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International News

2016-02-11 |

Gene editing is a 'weapon of mass destruction'

The US intelligence chief added gene editing to a list of threats that includes North Korea's nukes and Syria's chemical weapons

The United States' top intelligence official just added gene editing technology to a list of threats that includes North Korea's nukes and Syria's chemical weapons, MIT's Technology Review reported.

Director of National Intelligence James Clapper testified before the Senate Armed Services Committee on Tuesday about 2016's US Intelligence Community's Worldwide Threat Assessment.

Genome editing is a technology used to cut and paste DNA inside living cells.

In recent years, a technique known as CRISPR has been widely adopted because it is far easier and more precise than previous methods.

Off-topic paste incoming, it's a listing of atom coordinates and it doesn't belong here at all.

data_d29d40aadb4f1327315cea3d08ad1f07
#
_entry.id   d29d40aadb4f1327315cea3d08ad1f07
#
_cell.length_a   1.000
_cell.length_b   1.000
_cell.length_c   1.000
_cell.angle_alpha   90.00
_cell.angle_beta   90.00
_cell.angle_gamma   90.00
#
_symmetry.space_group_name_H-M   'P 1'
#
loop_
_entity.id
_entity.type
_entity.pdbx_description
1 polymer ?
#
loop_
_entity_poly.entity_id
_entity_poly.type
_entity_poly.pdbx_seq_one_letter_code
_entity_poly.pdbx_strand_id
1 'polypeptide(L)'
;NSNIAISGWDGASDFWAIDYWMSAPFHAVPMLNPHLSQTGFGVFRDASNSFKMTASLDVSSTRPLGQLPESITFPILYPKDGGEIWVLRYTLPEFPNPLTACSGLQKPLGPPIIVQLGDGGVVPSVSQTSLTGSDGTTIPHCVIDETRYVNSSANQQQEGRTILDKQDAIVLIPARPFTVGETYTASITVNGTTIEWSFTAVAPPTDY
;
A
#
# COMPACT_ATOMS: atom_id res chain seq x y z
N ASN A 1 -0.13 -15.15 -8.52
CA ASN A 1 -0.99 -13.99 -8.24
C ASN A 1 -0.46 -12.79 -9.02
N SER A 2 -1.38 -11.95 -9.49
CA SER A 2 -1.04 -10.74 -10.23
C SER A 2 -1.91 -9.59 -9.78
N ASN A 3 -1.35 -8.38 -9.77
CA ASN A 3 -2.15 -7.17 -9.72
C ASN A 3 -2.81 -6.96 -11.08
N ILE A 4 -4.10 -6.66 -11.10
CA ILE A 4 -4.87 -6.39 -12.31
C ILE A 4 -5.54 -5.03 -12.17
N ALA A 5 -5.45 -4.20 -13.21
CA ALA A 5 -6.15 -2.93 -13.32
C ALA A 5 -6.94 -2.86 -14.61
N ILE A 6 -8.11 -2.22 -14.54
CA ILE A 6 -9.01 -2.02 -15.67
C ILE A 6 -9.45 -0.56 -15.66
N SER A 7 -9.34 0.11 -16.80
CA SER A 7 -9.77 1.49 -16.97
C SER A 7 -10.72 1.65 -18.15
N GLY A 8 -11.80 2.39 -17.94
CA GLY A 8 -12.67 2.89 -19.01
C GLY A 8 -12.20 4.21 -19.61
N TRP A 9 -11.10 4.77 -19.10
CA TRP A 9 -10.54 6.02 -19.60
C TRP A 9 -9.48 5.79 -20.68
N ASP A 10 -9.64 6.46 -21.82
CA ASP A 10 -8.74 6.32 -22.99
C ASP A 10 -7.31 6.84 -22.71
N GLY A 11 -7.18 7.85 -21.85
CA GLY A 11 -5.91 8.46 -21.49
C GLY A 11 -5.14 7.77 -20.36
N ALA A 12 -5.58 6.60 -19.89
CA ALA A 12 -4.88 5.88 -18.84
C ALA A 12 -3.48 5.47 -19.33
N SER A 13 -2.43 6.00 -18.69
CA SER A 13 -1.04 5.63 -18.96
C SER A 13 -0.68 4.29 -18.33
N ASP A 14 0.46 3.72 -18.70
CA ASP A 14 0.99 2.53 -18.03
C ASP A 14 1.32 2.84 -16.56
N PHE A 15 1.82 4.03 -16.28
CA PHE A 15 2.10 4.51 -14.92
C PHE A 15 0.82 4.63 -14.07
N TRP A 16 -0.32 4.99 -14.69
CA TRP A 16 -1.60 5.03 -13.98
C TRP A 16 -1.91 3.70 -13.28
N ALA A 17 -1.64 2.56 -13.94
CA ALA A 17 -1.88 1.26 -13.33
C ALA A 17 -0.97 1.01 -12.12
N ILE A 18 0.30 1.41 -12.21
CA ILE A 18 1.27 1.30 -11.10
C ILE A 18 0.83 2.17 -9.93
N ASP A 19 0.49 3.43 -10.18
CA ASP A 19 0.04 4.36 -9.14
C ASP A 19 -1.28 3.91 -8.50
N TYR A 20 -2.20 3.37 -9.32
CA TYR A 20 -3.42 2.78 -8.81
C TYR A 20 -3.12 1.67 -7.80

2016-02-11 |

Intensive, corporate agriculture is increasing poverty in Africa

New research indicates that agricultural policies aimed at alleviating poverty in Africa are making things worse, writes Lawrence Woodward. Backed by 'development' aid, big business is forcing modern farming practices on unwilling rural communities. Only the rich benefit, while the poor carry the burden of landlessness and debt.

A new study by the University of East Anglia (UEA) indicates that agricultural policies which governments, international donors and organisations such as the International Monetary Fund claim to be economically successful and alleviating poverty are not working.

In fact they are having large negative impacts on the poorest and most vulnerable people in rural Africa.

2016-02-10 |

Monsanto to pay $80 million civil penalty for Roundup-related accounting violations

The Securities and Exchange Commission slapped Monsanto with an $80 million civil penalty for violating accounting rules and misstating past earnings related to rebates on its flagship weedkiller Roundup. Two accounting executives and a retired sales executive also agreed to pay penalties to settle the charges.

And while the SEC found no personal misconduct by Monsanto CEO Hugh Grant, the biotech seed giant disclosed Tuesday that Grant already had reimbursed the company $3.2 million in pay due to the restatement of corporate earnings in fiscal years 2009 through 2011.